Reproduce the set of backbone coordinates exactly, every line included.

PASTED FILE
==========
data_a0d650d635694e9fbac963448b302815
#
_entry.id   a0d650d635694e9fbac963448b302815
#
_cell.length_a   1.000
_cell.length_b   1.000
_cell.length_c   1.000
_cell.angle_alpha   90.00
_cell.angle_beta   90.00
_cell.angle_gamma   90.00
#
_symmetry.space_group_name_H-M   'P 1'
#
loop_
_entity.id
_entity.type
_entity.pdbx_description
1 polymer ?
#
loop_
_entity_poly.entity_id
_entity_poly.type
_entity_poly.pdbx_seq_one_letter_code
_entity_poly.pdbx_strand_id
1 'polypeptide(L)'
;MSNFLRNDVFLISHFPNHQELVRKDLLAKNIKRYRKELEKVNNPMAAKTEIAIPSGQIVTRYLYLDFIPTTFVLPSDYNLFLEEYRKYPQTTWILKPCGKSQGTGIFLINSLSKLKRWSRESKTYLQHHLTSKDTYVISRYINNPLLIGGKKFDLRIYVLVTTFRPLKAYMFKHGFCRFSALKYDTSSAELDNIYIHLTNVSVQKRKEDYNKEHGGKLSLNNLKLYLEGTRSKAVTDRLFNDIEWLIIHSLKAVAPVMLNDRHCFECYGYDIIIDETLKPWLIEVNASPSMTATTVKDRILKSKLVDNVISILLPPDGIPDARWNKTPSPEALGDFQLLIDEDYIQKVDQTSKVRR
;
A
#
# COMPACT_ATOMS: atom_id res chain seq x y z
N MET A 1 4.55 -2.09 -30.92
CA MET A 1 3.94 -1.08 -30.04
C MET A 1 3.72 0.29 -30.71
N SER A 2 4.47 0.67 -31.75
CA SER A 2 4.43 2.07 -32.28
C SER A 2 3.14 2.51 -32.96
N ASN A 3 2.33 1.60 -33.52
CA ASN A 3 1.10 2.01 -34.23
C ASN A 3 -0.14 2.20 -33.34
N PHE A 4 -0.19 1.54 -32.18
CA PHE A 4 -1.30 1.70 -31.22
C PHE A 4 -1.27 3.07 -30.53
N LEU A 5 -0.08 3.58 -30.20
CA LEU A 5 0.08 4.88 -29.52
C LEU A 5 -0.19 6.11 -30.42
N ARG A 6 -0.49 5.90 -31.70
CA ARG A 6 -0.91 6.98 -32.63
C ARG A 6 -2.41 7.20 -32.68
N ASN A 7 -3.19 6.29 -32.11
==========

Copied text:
data_a0d650d635694e9fbac963448b302815
#
_entry.id   a0d650d635694e9fbac963448b302815
#
_cell.length_a   1.000
_cell.length_b   1.000
_cell.length_c   1.000
_cell.angle_alpha   90.00
_cell.angle_beta   90.00
_cell.angle_gamma   90.00
#
_symmetry.space_group_name_H-M   'P 1'
#
loop_
_entity.id
_entity.type
_entity.pdbx_description
1 polymer ?
#
loop_
_entity_poly.entity_id
_entity_poly.type
_entity_poly.pdbx_seq_one_letter_code
_entity_poly.pdbx_strand_id
1 'polypeptide(L)'
;MSNFLRNDVFLISHFPNHQELVRKDLLAKNIKRYRKELEKVNNPMAAKTEIAIPSGQIVTRYLYLDFIPTTFVLPSDYNLFLEEYRKYPQTTWILKPCGKSQGTGIFLINSLSKLKRWSRESKTYLQHHLTSKDTYVISRYINNPLLIGGKKFDLRIYVLVTTFRPLKAYMFKHGFCRFSALKYDTSSAELDNIYIHLTNVSVQKRKEDYNKEHGGKLSLNNLKLYLEGTRSKAVTDRLFNDIEWLIIHSLKAVAPVMLNDRHCFECYGYDIIIDETLKPWLIEVNASPSMTATTVKDRILKSKLVDNVISILLPPDGIPDARWNKTPSPEALGDFQLLIDEDYIQKVDQTSKVRR
;
A
#
# COMPACT_ATOMS: atom_id res chain seq x y z
N MET A 1 4.55 -2.09 -30.92
CA MET A 1 3.94 -1.08 -30.04
C MET A 1 3.72 0.29 -30.71
N SER A 2 4.47 0.67 -31.75
CA SER A 2 4.43 2.07 -32.28
C SER A 2 3.14 2.51 -32.96
N ASN A 3 2.33 1.60 -33.52
CA ASN A 3 1.10 2.01 -34.23
C ASN A 3 -0.14 2.20 -33.34
N PHE A 4 -0.19 1.54 -32.18
CA PHE A 4 -1.30 1.70 -31.22
C PHE A 4 -1.27 3.07 -30.53
N LEU A 5 -0.08 3.58 -30.20
CA LEU A 5 0.08 4.88 -29.52
C LEU A 5 -0.19 6.11 -30.42
N ARG A 6 -0.49 5.90 -31.70
CA ARG A 6 -0.91 6.98 -32.63
C ARG A 6 -2.41 7.20 -32.68
N ASN A 7 -3.19 6.29 -32.11